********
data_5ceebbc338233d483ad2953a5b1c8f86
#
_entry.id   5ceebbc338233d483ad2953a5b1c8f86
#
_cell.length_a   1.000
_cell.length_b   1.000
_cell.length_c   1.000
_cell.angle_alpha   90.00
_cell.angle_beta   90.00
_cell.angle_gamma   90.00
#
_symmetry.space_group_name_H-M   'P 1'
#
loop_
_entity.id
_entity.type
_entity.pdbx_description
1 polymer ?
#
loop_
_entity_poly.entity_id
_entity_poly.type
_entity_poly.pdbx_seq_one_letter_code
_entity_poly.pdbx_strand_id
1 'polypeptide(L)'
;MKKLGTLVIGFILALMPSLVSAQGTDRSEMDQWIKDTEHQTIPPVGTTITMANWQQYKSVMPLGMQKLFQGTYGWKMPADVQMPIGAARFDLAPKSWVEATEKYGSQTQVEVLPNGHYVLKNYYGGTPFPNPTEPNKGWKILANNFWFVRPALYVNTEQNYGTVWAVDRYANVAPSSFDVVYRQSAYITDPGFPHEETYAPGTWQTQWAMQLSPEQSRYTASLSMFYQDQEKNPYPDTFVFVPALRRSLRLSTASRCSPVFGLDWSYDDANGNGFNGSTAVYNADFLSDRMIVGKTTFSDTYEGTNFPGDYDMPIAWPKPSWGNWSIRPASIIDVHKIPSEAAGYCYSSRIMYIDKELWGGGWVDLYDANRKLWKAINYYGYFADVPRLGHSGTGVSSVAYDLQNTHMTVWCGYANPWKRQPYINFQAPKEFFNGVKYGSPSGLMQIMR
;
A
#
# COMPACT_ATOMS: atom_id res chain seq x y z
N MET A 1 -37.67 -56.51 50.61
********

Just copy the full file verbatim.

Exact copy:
data_5ceebbc338233d483ad2953a5b1c8f86
#
_entry.id   5ceebbc338233d483ad2953a5b1c8f86
#
_cell.length_a   1.000
_cell.length_b   1.000
_cell.length_c   1.000
_cell.angle_alpha   90.00
_cell.angle_beta   90.00
_cell.angle_gamma   90.00
#
_symmetry.space_group_name_H-M   'P 1'
#
loop_
_entity.id
_entity.type
_entity.pdbx_description
1 polymer ?
#
loop_
_entity_poly.entity_id
_entity_poly.type
_entity_poly.pdbx_seq_one_letter_code
_entity_poly.pdbx_strand_id
1 'polypeptide(L)'
;MKKLGTLVIGFILALMPSLVSAQGTDRSEMDQWIKDTEHQTIPPVGTTITMANWQQYKSVMPLGMQKLFQGTYGWKMPADVQMPIGAARFDLAPKSWVEATEKYGSQTQVEVLPNGHYVLKNYYGGTPFPNPTEPNKGWKILANNFWFVRPALYVNTEQNYGTVWAVDRYANVAPSSFDVVYRQSAYITDPGFPHEETYAPGTWQTQWAMQLSPEQSRYTASLSMFYQDQEKNPYPDTFVFVPALRRSLRLSTASRCSPVFGLDWSYDDANGNGFNGSTAVYNADFLSDRMIVGKTTFSDTYEGTNFPGDYDMPIAWPKPSWGNWSIRPASIIDVHKIPSEAAGYCYSSRIMYIDKELWGGGWVDLYDANRKLWKAINYYGYFADVPRLGHSGTGVSSVAYDLQNTHMTVWCGYANPWKRQPYINFQAPKEFFNGVKYGSPSGLMQIMR
;
A
#
# COMPACT_ATOMS: atom_id res chain seq x y z
N MET A 1 -37.67 -56.51 50.61